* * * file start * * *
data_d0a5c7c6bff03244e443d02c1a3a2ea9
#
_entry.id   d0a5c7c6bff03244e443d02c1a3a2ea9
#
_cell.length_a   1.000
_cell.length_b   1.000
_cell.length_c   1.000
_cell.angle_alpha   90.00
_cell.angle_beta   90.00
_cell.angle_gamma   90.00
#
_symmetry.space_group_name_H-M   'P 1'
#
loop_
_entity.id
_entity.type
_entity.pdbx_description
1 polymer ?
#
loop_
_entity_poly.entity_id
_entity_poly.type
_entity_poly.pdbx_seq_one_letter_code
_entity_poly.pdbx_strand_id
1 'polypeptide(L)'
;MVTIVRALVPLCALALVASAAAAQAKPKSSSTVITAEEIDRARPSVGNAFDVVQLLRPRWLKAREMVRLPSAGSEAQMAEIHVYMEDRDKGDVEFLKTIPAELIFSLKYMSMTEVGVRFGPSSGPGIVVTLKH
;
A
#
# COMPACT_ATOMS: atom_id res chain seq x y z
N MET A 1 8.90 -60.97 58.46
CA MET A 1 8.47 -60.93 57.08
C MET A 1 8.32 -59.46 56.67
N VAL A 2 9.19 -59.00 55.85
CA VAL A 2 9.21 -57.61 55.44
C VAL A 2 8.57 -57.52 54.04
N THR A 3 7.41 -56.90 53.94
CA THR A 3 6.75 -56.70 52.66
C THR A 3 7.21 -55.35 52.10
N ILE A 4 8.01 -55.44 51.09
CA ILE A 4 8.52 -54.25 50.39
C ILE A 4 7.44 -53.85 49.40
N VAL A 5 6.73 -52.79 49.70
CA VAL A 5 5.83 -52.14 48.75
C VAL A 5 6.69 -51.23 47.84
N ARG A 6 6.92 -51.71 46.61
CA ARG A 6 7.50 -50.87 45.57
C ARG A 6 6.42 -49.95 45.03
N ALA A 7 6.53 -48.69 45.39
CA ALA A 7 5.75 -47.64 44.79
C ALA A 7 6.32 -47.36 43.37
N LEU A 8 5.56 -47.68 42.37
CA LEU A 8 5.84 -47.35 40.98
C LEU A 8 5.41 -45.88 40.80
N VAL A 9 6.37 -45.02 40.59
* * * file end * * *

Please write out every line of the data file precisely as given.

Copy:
data_d0a5c7c6bff03244e443d02c1a3a2ea9
#
_entry.id   d0a5c7c6bff03244e443d02c1a3a2ea9
#
_cell.length_a   1.000
_cell.length_b   1.000
_cell.length_c   1.000
_cell.angle_alpha   90.00
_cell.angle_beta   90.00
_cell.angle_gamma   90.00
#
_symmetry.space_group_name_H-M   'P 1'
#
loop_
_entity.id
_entity.type
_entity.pdbx_description
1 polymer ?
#
loop_
_entity_poly.entity_id
_entity_poly.type
_entity_poly.pdbx_seq_one_letter_code
_entity_poly.pdbx_strand_id
1 'polypeptide(L)'
;MVTIVRALVPLCALALVASAAAAQAKPKSSSTVITAEEIDRARPSVGNAFDVVQLLRPRWLKAREMVRLPSAGSEAQMAEIHVYMEDRDKGDVEFLKTIPAELIFSLKYMSMTEVGVRFGPSSGPGIVVTLKH
;
A
#
# COMPACT_ATOMS: atom_id res chain seq x y z
N MET A 1 8.90 -60.97 58.46
CA MET A 1 8.47 -60.93 57.08
C MET A 1 8.32 -59.46 56.67
N VAL A 2 9.19 -59.00 55.85
CA VAL A 2 9.21 -57.61 55.44
C VAL A 2 8.57 -57.52 54.04
N THR A 3 7.41 -56.90 53.94
CA THR A 3 6.75 -56.70 52.66
C THR A 3 7.21 -55.35 52.10
N ILE A 4 8.01 -55.44 51.09
CA ILE A 4 8.52 -54.25 50.39
C ILE A 4 7.44 -53.85 49.40
N VAL A 5 6.73 -52.79 49.70
CA VAL A 5 5.83 -52.14 48.75
C VAL A 5 6.69 -51.23 47.84
N ARG A 6 6.92 -51.71 46.61
CA ARG A 6 7.50 -50.87 45.57
C ARG A 6 6.42 -49.95 45.03
N ALA A 7 6.53 -48.69 45.39
CA ALA A 7 5.75 -47.64 44.79
C ALA A 7 6.32 -47.36 43.37
N LEU A 8 5.56 -47.68 42.37
CA LEU A 8 5.84 -47.35 40.98
C LEU A 8 5.41 -45.88 40.80
N VAL A 9 6.37 -45.02 40.59